By Najam Sethi
18 Oct 2013
No one can take issue with the findings and recommendations of the latest report of the Human Rights Commission of Pakistan (HRCP) on the situation in Balochistan. The HRCP has indicted federal and provincial authorities no less than the insurgents and security agencies for the deteriorating situation in the province. It has called for talks between the administration and the separatists enabling an end to the insurgency that has raged in the province since the killing of Nawab Abkar Bugti by security forces during the Musharraf regime, and supports a process for re-absorption of all disgruntled elements into mainstream provincial politics.
Several new factors have emerged to encourage all stakeholders to pitch anew for truth and reconciliation in Balochistan. First, a fair election has been held for provincial and federal representation. Second, and against all odds, a respected nationalist leader, Dr Abdul Maalik, has been accommodated as chief minister. Third, the federal government of Nawaz Sharif is fully backing the new CM; indeed he could not have become chief minister or formed a cabinet without Islamabad’s unequivocal support. Fourth, a change of army high command is due next month, which means that the new army chief can start on a clean slate in the province with a new team on the ground without being burdened by his predecessor’s passions and prejudices. Fifth, a recent earthquake in the province has stamped a sense of urgency on a bid for peace because relief efforts by civil-military authorities are being hampered by insurgent attacks that are hurting the cause of the poor and stiffening the back of the security agencies to pay back in the same coin. Sixth, Prime Minister Nawaz Sharif has held out an olive branch to both the Afghan and Indian governments (which are alleged to be hosting and fuelling the Baloch insurgency as tit-for-tat for Pakistan’s support to Kashmiri and Taliban militants hosted on Pakistani territory) and pledged his regime’s commitment to stop interfering in their internal affairs as a quid pro quo for similar policies towards Pakistan.
The HRCP’s proposals in this regard are realistic and fair. On the one hand, it has urged Baloch insurgents to cease war and denounce violence so that “undemocratic forces” are not strengthened and the new well-meaning provincial and federal governments are given an opportunity to confront “the actors within the state who are violating human rights on the pretext of furthering national security”. On the other hand, it has demanded an effective mechanism to investigate the excesses of the security agencies, especially “disappearances and dumps”, and punish the perpetrators. A string of other sensible suggestions are worthy of consideration too. These include transparent and effective SOPs for security agencies in the province; powers for the CM to input into the ACR’s of security personnel; reforming the police and enabling it to effectively “go after criminals and militants”; and a blueprint for a phased withdrawal of the FC from the province because it has become part of the problem rather than the solution.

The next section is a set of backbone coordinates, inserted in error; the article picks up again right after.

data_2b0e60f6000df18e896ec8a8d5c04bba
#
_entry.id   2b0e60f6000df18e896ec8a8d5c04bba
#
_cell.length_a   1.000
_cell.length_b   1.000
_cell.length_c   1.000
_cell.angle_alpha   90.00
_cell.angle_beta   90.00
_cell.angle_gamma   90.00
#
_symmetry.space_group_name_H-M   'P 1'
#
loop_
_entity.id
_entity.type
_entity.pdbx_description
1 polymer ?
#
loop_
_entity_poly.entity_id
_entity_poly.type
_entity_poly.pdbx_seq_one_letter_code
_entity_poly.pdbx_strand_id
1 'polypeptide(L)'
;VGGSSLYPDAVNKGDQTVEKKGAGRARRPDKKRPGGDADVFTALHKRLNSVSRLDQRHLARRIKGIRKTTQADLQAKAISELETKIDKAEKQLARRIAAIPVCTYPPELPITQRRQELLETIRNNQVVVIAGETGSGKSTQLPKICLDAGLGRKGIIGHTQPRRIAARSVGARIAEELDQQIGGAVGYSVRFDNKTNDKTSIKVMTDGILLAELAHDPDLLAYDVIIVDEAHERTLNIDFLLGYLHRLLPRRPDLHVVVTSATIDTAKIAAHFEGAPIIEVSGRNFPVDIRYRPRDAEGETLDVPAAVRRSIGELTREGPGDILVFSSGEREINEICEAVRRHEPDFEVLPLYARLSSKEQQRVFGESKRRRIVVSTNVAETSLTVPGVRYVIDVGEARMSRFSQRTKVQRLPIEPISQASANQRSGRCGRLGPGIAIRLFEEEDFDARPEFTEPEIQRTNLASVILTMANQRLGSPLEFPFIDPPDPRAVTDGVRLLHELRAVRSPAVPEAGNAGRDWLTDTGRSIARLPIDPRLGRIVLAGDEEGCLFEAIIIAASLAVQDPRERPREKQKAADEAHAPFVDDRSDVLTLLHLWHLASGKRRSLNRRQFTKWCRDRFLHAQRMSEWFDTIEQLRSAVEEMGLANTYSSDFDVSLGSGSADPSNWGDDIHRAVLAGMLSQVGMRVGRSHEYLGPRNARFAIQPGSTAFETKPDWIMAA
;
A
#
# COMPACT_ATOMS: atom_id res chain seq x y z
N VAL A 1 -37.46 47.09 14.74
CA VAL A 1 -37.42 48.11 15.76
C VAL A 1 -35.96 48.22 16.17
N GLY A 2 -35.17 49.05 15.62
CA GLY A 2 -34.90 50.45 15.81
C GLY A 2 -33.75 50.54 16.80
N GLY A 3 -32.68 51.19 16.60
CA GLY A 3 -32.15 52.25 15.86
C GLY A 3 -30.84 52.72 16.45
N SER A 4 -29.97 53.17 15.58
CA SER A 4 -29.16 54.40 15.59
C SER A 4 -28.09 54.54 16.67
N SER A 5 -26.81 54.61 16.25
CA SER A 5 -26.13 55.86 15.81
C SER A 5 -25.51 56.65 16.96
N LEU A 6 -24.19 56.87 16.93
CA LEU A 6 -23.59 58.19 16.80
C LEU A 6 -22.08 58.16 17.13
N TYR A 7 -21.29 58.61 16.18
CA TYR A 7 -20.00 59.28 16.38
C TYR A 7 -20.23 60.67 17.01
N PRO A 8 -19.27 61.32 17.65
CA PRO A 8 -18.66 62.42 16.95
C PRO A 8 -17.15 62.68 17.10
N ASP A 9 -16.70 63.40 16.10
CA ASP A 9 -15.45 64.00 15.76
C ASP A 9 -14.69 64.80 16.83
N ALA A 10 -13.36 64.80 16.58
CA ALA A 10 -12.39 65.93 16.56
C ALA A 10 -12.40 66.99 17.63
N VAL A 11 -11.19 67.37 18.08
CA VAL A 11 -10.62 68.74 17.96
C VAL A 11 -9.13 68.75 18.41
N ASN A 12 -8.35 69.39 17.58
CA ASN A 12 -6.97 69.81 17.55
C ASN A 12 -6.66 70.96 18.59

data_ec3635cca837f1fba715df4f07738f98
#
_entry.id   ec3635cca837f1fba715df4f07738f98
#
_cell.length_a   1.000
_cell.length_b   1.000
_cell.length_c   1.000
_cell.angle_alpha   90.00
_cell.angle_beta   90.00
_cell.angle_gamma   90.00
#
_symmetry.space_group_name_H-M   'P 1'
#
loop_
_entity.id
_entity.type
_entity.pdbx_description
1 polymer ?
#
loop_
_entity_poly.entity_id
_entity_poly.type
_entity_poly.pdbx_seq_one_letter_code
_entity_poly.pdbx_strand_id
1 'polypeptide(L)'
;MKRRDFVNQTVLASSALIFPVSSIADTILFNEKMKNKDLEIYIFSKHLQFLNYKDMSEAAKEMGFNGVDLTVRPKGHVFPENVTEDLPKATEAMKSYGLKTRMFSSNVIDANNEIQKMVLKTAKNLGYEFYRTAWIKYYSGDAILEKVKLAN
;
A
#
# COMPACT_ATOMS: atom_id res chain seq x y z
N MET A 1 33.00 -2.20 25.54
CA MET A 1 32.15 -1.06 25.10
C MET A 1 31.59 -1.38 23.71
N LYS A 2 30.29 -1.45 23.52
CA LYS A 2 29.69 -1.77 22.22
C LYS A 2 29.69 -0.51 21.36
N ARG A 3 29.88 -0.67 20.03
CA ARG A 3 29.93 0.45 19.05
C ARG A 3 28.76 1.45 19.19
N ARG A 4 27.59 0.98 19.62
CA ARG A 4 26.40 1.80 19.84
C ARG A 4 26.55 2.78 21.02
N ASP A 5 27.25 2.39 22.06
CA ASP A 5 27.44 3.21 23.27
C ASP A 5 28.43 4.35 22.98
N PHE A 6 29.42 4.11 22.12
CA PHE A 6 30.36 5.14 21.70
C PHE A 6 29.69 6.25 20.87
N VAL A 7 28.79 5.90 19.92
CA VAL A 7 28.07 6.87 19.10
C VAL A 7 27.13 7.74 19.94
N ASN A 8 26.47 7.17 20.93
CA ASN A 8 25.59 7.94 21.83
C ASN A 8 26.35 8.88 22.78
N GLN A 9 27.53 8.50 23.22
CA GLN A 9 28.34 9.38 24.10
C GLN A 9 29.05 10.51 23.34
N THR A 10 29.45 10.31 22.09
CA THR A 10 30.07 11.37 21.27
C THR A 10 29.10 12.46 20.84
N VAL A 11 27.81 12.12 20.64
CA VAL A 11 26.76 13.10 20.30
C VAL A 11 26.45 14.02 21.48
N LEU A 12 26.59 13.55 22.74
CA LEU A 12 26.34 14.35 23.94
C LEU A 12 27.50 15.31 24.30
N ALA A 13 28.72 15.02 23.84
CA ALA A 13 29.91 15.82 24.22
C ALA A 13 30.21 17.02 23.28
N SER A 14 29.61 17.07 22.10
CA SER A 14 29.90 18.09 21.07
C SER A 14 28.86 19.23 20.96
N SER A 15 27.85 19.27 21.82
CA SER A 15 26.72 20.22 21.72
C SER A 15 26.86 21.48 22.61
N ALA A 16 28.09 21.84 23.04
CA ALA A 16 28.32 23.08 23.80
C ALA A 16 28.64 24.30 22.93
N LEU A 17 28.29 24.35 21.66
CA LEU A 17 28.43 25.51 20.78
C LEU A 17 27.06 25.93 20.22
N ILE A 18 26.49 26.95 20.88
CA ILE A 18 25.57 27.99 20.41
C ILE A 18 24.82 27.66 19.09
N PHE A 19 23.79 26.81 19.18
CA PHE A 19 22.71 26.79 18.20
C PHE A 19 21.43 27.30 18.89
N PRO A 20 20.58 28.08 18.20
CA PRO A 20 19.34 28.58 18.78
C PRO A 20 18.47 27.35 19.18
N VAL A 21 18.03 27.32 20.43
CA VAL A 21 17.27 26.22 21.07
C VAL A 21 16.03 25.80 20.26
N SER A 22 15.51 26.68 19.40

Some people will criticise the HRCP for advocating “peace talks” with the Baloch insurgents “who are killing security personnel and Punjabi settlers” while scoffing at advocates of negotiating with the Pakistani Taliban. But a comparison between the two movements’ militancies and insurgencies terrorism should account for significant differences in origin, outlook and policy.
First, there have been five big or small insurgencies in Balochistan since 1947 and each has been a consequence of denial of provincial rights enshrined in the constitution. Since the last four insurgencies were brought to an end by negotiated settlement of grievances within the ambit of the constitution, there is reason to believe that this fifth one too can be amenable to a similar approach. This is in sharp contrast to the TTP that has not arisen out of any sense of provincial or regional grievances that can be redressed by peace talks but out of a global jihadist strategy by Al-Qaeda to carve out a base area in Afghanistan and Waziristan much like its strategy in Yemen and the Middle-East. That is why all previous 14 peace deals with the TTP and its franchises have foundered on the rock of Al-Qaeda intransigence and that is why the TTP seeks a complete overthrow of the constitutional democratic order in Pakistan and the seizure of state power to create an Emirate of global Jihad.
Second, the Baloch insurgency is predicated on mundane “push” (denial of provincial rights) and “pull” (backing by India and Afghanistan) factors, which can be reversed by changing national security policy and mending fences with them and their backers. But the TTP-Al-Qaida movement is immune from mundane exchange state-policy considerations since it is an ideology-driven movement.
Despite sincere commitment, President Asif Zardari’s government failed to make headway on the Balochistan and Taliban issue because the PPP could not wrest national security and strategic policy from the military. Prime Minister Sharif would do well to heed the lessons of his predecessor’s failure.